Pre vs. Post Show: Finding Balance
Many who have never competed in fitness would assume that, when one trains and diets that hard for that many weeks and looks THAT good, it is easy to stay in shape even if they eat anything and everything for two, three, four days- even a week- after their show. This is, unfortunately, a destructive misconception.
What people often don’t realize is that it is actually easier for a competitor to gain body fat at an exponential rate than it is for someone who has never dieted. With additional exercise, especially cardio, in combination with strict dieting, people typically experience a decrease in their resting metabolic rate-aka- how many calories they burn on average daily. The body adapts to the additional caloric output and becomes dependent on that expenditure to maintain weight. Water retention post show is normal as well. When a competitor cuts fluids in the final week leading to a show and then drinks water while eating more carbs and sodium-rich foods following the contest, their body acts like a sponge- retaining all of the liquids put in the system to compensate for the low fluid levels. It is not uncommon for even a small-framed female to be up 5-12lbs in just a few days from water weight alone. The drastic physical changes often experienced post-contest, combined with the mental thought of being in “the best shape of your life” and then ruining months of work in a matter of days, can be devastating.
The hardest part of the competition cycle is trying to go back to a balanced lifestyle after the immediate binge-eating days have been fulfilled. If a competitor can find the mental strength to follow a post-contest reverse diet while continuing to work out, it is possible for them to see their body bounce back to close-to-show condition. However, if the cycle of binge eating continues, the damage can be drastic and semi-permanent. When I say semi-permanent I mean that this excess weight will become “real weight” instead of a post contest reaction of what I like to call “fake weight”- which is mostly retained water.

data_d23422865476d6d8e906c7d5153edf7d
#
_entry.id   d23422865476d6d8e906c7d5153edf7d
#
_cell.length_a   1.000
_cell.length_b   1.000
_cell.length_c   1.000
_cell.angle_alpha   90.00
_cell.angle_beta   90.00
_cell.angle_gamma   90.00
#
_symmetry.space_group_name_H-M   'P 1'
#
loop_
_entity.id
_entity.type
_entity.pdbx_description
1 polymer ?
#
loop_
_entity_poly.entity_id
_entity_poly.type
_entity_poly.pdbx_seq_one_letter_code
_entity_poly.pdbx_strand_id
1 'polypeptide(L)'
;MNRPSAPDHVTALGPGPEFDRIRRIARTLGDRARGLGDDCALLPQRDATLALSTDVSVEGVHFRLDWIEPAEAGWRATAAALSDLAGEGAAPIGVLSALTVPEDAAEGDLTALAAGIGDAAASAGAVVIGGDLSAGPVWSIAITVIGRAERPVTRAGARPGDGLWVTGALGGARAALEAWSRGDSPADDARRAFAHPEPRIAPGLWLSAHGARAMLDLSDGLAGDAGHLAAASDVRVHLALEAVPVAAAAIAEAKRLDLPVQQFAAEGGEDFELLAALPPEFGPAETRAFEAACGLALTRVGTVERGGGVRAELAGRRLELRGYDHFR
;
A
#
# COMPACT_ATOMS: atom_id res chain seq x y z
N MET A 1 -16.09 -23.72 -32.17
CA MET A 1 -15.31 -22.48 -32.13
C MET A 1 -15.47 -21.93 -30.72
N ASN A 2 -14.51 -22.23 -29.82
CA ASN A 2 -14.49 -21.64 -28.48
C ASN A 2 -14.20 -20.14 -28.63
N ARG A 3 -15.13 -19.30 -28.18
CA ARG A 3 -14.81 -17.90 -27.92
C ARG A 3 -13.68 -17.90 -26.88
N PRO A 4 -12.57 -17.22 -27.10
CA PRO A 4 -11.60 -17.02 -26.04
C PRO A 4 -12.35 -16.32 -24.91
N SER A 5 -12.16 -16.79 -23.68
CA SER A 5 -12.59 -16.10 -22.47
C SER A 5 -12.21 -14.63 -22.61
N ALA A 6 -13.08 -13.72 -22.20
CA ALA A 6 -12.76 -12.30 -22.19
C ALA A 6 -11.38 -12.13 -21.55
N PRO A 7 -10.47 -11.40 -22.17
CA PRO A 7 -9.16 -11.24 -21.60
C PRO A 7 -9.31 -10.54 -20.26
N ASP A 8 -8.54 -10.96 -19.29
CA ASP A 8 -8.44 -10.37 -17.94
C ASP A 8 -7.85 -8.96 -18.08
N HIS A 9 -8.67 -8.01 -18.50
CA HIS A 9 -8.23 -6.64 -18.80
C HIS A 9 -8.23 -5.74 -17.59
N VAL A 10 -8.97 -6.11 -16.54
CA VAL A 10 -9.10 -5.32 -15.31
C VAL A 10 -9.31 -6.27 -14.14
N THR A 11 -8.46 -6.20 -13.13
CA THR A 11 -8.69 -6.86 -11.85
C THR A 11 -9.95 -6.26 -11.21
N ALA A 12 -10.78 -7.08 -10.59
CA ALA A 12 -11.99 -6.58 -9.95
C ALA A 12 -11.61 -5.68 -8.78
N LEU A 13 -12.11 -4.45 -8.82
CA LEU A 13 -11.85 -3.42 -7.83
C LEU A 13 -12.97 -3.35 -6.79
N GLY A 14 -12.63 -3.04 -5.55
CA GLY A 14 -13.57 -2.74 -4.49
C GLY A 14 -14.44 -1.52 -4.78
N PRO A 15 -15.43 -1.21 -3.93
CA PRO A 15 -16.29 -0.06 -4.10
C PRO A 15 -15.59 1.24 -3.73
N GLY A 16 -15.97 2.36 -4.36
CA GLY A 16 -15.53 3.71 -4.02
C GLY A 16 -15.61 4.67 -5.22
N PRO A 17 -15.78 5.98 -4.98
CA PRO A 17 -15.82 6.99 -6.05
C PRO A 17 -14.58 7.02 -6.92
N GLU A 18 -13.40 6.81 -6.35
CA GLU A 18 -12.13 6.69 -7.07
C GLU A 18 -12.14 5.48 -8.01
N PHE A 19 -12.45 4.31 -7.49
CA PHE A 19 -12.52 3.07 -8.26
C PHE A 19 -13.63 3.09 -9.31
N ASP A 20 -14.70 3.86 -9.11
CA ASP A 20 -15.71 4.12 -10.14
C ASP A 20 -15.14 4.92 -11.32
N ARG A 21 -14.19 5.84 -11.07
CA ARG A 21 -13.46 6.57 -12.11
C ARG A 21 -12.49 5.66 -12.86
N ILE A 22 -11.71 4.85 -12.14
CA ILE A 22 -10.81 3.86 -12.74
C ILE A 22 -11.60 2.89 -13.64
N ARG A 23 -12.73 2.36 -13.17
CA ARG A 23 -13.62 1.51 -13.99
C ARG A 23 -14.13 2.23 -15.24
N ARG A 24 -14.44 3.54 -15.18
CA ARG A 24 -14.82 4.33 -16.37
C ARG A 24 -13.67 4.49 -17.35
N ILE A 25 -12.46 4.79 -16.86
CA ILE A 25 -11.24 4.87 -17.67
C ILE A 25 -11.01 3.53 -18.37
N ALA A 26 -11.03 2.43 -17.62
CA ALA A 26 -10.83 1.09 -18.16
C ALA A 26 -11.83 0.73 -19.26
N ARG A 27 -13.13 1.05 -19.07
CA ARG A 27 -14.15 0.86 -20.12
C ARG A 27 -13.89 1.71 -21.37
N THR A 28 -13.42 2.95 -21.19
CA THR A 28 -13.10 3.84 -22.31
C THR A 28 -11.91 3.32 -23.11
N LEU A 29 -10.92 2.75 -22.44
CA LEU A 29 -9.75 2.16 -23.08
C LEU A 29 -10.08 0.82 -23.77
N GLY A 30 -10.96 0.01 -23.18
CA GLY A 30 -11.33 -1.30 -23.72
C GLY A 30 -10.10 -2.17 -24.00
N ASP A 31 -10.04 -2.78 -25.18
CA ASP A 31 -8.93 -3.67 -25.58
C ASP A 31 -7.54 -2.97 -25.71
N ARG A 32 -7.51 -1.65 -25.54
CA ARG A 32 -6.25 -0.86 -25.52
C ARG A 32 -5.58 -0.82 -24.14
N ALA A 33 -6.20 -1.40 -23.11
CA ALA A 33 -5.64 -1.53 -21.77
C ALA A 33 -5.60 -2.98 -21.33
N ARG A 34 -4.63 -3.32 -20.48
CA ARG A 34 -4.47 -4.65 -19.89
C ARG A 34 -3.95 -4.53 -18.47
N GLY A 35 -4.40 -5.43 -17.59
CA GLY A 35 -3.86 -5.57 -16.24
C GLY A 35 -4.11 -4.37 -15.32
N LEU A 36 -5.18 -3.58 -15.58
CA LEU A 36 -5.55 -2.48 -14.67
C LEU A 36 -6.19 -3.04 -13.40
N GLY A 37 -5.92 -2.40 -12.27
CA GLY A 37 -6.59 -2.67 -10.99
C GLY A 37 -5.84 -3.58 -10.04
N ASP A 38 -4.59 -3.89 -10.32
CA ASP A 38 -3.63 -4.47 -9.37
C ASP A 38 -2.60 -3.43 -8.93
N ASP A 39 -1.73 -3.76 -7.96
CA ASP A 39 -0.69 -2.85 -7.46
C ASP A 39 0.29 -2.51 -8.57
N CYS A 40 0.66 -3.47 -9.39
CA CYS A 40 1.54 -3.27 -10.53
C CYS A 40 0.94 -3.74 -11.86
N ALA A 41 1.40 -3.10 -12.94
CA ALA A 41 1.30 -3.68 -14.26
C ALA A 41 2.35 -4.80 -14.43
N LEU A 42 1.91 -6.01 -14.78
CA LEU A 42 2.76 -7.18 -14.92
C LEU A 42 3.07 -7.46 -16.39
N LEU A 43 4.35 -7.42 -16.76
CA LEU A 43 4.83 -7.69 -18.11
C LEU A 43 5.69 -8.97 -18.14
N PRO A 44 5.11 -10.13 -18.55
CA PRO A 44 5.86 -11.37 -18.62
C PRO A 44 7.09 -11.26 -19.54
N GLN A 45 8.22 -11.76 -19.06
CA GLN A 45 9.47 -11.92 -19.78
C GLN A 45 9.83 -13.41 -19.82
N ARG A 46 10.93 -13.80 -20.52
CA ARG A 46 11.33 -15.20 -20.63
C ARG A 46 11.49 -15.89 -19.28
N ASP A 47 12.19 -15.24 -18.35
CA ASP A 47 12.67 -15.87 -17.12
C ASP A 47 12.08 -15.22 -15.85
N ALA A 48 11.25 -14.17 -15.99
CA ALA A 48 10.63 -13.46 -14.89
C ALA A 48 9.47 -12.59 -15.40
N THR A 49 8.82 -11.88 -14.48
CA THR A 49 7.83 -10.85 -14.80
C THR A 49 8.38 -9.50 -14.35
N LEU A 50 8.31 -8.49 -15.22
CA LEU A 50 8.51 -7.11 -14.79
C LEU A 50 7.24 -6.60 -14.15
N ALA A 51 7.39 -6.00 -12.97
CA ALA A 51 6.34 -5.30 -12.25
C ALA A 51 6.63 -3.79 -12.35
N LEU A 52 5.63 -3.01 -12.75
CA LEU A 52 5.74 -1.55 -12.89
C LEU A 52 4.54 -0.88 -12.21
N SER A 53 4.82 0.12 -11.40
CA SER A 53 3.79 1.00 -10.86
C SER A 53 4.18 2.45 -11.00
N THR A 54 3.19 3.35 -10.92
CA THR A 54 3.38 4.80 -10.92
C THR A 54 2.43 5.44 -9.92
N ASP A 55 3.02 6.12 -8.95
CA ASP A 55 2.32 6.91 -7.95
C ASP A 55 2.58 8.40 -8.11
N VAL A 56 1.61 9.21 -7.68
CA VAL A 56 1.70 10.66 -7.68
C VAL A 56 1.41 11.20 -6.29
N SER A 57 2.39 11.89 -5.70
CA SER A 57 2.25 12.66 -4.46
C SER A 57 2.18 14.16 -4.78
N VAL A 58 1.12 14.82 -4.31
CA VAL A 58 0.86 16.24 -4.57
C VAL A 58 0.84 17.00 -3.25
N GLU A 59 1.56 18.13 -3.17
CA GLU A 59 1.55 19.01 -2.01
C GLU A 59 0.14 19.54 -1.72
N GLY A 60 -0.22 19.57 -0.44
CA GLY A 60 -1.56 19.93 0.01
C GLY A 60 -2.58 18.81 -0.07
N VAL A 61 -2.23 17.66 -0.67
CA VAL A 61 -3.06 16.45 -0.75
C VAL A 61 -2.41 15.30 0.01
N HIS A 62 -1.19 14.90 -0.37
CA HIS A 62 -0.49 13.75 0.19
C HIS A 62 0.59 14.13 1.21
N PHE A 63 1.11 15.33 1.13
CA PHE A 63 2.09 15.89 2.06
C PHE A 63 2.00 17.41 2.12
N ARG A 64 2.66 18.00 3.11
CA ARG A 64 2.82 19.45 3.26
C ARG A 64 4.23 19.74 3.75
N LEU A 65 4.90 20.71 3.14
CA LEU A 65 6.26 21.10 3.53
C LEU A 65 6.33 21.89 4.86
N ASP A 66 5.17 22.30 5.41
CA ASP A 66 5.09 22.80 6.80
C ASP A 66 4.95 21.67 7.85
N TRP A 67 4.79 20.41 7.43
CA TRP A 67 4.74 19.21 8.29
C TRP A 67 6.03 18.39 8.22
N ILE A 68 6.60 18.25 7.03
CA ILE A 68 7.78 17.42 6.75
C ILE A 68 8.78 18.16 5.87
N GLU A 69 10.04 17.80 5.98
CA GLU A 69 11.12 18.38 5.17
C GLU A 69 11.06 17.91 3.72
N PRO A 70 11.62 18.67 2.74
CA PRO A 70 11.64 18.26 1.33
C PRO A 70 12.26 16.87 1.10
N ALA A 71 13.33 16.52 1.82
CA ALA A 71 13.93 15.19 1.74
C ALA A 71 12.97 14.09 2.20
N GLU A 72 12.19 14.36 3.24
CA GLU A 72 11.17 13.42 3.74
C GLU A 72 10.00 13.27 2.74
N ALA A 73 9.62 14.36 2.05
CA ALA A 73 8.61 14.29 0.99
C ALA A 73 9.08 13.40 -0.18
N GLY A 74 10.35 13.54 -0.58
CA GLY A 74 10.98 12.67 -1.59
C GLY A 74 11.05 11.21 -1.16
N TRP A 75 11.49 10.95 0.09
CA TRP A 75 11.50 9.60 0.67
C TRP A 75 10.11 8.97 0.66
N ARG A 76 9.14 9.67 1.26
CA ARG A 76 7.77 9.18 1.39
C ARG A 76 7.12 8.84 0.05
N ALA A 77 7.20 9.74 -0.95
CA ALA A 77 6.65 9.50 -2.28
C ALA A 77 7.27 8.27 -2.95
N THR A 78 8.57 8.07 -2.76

So after weeks of eating clean, a competitor should be able to just jump back to eating clean again to maintain their show shape, right? Wrong. This is where the mental fight and post competition “dark place” happens. Many competitors will TRY to eat clean again because they feel disgusted about what they have done to their bodies. However, being deprived for so long can actually change brain functionality and lower levels of leptin, the satiety signal responsible for telling you when to stop eating. As leptin levels positively correlate with body fat, competitors with extremely low body fat lose the ability to feel full and are consequently more susceptible to overeating. So now you have someone, who has been mentally incapable of thinking about anything but eating every three hours, struggling with depression, an inability to feel full and a hypersensitivity to foods they couldn’t have before, trying to diet and stay accountable with no goal in mind. Unless you have been in this position, it is indescribable and hands-down one of the hardest places to bounce back from physically and mentally.
Most people don’t talk about these things nor do they want to acknowledge this side of the sport. So you may wonder, how do I know all of this? I know because I have been here MANY times.